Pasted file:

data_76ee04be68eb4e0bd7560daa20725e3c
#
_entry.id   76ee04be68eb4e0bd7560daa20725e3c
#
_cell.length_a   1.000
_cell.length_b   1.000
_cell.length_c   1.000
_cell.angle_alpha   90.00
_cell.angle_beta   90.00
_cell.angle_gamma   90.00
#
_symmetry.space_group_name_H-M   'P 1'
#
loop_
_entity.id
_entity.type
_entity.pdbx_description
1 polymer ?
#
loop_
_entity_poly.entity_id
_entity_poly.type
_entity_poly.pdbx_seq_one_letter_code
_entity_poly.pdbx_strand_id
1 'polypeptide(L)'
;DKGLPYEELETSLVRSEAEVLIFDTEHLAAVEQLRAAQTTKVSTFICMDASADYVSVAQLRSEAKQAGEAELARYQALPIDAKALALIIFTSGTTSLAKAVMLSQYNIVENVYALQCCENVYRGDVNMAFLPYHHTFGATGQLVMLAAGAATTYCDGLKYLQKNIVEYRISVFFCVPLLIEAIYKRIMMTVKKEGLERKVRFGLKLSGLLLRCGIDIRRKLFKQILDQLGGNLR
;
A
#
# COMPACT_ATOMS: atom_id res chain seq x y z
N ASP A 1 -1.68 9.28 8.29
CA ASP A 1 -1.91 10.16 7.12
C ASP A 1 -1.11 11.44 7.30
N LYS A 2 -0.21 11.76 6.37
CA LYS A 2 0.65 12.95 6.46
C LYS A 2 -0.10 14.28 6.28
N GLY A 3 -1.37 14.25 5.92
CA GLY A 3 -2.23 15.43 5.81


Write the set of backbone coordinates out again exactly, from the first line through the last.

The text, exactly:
data_76ee04be68eb4e0bd7560daa20725e3c
#
_entry.id   76ee04be68eb4e0bd7560daa20725e3c
#
_cell.length_a   1.000
_cell.length_b   1.000
_cell.length_c   1.000
_cell.angle_alpha   90.00
_cell.angle_beta   90.00
_cell.angle_gamma   90.00
#
_symmetry.space_group_name_H-M   'P 1'
#
loop_
_entity.id
_entity.type
_entity.pdbx_description
1 polymer ?
#
loop_
_entity_poly.entity_id
_entity_poly.type
_entity_poly.pdbx_seq_one_letter_code
_entity_poly.pdbx_strand_id
1 'polypeptide(L)'
;DKGLPYEELETSLVRSEAEVLIFDTEHLAAVEQLRAAQTTKVSTFICMDASADYVSVAQLRSEAKQAGEAELARYQALPIDAKALALIIFTSGTTSLAKAVMLSQYNIVENVYALQCCENVYRGDVNMAFLPYHHTFGATGQLVMLAAGAATTYCDGLKYLQKNIVEYRISVFFCVPLLIEAIYKRIMMTVKKEGLERKVRFGLKLSGLLLRCGIDIRRKLFKQILDQLGGNLR
;
A
#
# COMPACT_ATOMS: atom_id res chain seq x y z
N ASP A 1 -1.68 9.28 8.29
CA ASP A 1 -1.91 10.16 7.12
C ASP A 1 -1.11 11.44 7.30
N LYS A 2 -0.21 11.76 6.37
CA LYS A 2 0.65 12.95 6.46
C LYS A 2 -0.10 14.28 6.28
N GLY A 3 -1.37 14.25 5.92
CA GLY A 3 -2.23 15.43 5.81